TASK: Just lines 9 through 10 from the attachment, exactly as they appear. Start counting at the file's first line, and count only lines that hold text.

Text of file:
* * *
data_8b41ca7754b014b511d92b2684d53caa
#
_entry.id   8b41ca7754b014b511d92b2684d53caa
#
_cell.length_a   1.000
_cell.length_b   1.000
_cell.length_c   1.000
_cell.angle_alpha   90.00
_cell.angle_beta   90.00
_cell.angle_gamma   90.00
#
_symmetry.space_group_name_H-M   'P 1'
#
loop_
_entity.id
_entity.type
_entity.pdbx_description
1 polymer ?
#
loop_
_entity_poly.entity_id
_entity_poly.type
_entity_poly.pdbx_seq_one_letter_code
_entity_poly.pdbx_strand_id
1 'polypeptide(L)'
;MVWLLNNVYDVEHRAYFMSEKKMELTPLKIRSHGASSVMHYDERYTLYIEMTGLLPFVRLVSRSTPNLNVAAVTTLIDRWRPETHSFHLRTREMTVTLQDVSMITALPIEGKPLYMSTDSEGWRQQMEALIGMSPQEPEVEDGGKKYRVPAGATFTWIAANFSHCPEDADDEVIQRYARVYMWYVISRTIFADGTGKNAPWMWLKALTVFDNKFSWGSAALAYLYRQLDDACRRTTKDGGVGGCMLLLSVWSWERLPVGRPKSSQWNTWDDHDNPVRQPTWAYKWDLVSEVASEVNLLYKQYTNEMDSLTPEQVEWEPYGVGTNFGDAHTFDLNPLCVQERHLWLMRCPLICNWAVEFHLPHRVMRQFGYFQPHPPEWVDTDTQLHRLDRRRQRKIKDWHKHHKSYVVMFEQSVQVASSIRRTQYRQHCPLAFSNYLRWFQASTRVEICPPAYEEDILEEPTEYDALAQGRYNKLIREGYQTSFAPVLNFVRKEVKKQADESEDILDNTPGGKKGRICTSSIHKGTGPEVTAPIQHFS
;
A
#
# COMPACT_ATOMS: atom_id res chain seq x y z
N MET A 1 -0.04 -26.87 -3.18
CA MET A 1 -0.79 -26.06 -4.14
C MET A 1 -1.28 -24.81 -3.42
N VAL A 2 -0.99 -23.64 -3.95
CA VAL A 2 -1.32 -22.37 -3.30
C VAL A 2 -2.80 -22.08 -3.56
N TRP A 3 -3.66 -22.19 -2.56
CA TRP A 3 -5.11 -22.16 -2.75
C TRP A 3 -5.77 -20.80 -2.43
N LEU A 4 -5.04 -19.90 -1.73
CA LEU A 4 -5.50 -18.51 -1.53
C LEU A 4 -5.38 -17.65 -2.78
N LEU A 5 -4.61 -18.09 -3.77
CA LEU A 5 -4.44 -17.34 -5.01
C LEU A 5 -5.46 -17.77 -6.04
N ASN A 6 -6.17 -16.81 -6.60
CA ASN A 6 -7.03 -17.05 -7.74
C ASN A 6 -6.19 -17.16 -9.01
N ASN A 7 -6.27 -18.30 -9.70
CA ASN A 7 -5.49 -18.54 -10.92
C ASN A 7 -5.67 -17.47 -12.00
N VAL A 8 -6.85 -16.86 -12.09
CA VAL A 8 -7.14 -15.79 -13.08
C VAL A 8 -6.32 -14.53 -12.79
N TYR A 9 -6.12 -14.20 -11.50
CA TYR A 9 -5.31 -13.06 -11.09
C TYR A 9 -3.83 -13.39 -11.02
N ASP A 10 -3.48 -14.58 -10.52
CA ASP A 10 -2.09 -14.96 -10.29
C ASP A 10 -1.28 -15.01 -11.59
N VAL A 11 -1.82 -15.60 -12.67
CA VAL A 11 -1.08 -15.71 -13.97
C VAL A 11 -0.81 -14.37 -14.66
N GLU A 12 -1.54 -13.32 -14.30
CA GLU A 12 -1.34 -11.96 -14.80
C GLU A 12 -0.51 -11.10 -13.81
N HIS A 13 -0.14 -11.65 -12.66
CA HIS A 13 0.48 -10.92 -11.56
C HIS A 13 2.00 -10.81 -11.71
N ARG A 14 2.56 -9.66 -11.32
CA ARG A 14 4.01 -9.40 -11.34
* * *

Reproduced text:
_cell.angle_beta   90.00
_cell.angle_gamma   90.00